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Category Archives: wildfire

Two fires are burning in our watershed right now, both out of control. The Cub Creek 2 fire is burning to the north and generally away from people and homes. Hopefully everyone was evacuated from the wilderness backcountry. The Cedar Creek fire is advancing at a steady pace towards many homes. It has crept down the mountains towards highway 20 in the upper valley where it is meeting up with bulldozer lines put in to stop it. Hopefully those lines held overnight. And it has crossed Lucky Jim Bluff and now Virginia Ridge and is bearing down on neighborhoods just outside of Winthrop. Many people were put on level 3 evacuation notices overnight. Hazardous smoke fills the valley and I cannot see across to the other side.

We have not received an evacuation notice. I imagine we will be doing more firewise stuff around our house today and packing in case we decide to leave. The fire is less than ten miles from here and covering more ground everyday.

Last night there was a brief reprieve from the smoke and I saw the northern horizon for the first time in a couple of days. The fire to the right is Cub Creek and to the left is Cedar Creek. You can read about these fires on Inciweb.

It’s fire season and once again we are getting no breaks. There is a large fire (Crescent Mountain) burning in the upper Twisp River that is causing great concern locally. So far, it has stayed away from homes but there is no containment on it. There are fires in southern British Columbia that are also burning out of control and when the wind is right, the smoke descends on us and fills the valley. These images are from last week when the visibility was better than it is now.

Weather has assisted fire fighters in the containment of the Twisp River Fire during the last few days. After a week of smothering smoke cloaking our valley, a couple of cold fronts passed through over the weekend, clearing the air with breezes and some rainfall. It’s a great relief. Yesterday brought blue skies and cool temperatures and a smoke-free atmosphere to the Methow. I hope the same thing is happening with the rest of the fire-ravaged landscape around the west.

Many homes in the Twisp River valley were saved by dedicated fire fighters. Our friends’ house is one of those. They live near the river and they asked me to come by to photograph their home and surroundings to preserve the memories of this event. Yesterday we joined them for a tour of their burned property. While much of the garden was burned, there is still food to salvage. The tomatoes, despite their scorched skin are still good on the inside! Corn cooked on the stalk tastes like corn cooked on the grill. Rhubarb is already coming back and the zucchini plant has new blossoms! This garden is a fire survivor!

Last year we were some of the fire survivors. This year, with the devastating fires in North Central Washington, there are many more fire survivors.

If you follow the news, you have probably seen my little town’s name featured the last few days. A human-caused fire started just a few miles from Twisp and rapidly burned some houses and took the lives of three fire fighters. It’s been an enormous tragedy.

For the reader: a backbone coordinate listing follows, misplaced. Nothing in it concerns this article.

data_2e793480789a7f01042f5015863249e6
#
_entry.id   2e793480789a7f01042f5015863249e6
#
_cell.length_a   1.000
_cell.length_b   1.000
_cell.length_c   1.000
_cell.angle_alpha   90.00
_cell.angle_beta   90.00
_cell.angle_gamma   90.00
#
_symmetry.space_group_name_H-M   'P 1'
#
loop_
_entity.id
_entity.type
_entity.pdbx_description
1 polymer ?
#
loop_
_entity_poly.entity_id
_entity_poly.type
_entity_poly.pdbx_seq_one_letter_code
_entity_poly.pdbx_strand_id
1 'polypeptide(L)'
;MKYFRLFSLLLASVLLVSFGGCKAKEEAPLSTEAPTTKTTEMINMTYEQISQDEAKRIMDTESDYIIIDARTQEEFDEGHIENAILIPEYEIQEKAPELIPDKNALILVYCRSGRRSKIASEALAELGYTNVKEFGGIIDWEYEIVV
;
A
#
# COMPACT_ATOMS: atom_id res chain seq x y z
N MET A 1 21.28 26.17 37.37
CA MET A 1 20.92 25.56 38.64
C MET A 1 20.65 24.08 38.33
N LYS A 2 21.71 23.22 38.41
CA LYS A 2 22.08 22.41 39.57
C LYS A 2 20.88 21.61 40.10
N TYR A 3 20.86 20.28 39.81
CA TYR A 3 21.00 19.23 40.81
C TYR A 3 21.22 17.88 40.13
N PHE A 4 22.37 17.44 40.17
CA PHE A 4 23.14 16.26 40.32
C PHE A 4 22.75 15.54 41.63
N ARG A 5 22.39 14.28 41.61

We evacuated for two days while the fire behavior and wind were erratic and there was a possibility it could come over the ridge to our house. Luckily for us, it did not. The fire line is about a mile and a half away, as the raven flies. We returned, even though the whole valley was on level 3 evacuation notice, to see what was going on and to make our place safer. We keep our bags packed in case we need to flee again. Friday evening we went to Patterson Lake and watched the aerial fight to slow down the fire’s approach to a forested neighborhood. The pilots flying these planes are tremendously courageous to do what they do. Who ever imagined that DC10’s would be used for fire suppression? In addition to the big jets there are at least four small planes that can fly across a lake’s surface and suck water into pontoons to be dropped on the burning fire. There have been a wide variety of helicopters and other planes in use also.

The last couple of days there has been some cooler weather, holding the smoke close to the ground smothering most of Washington and grounding the aircraft. This does help the fire fighters on the ground because it also slows down the progress of the fire. When it warms up again and they can see the landscape, hopefully they will see a fire that can be contained.

And this is just one of the smaller fires that are consuming the landscape of our region. The Okanogan fires are much larger and threatening more homes.

Here is an article about the aircraft used in fire suppression.

We drove up Lester Road and walked to Campbell Lake yesterday. This is an area that burned in the Cougar Flats Fire, part of the immense Carlton Complex of wildfires started by lightning last month. This is the fire we could see from our house. Photos of it burning are here. We got home just as the next big rain storm with thunder and lightning was beginning.

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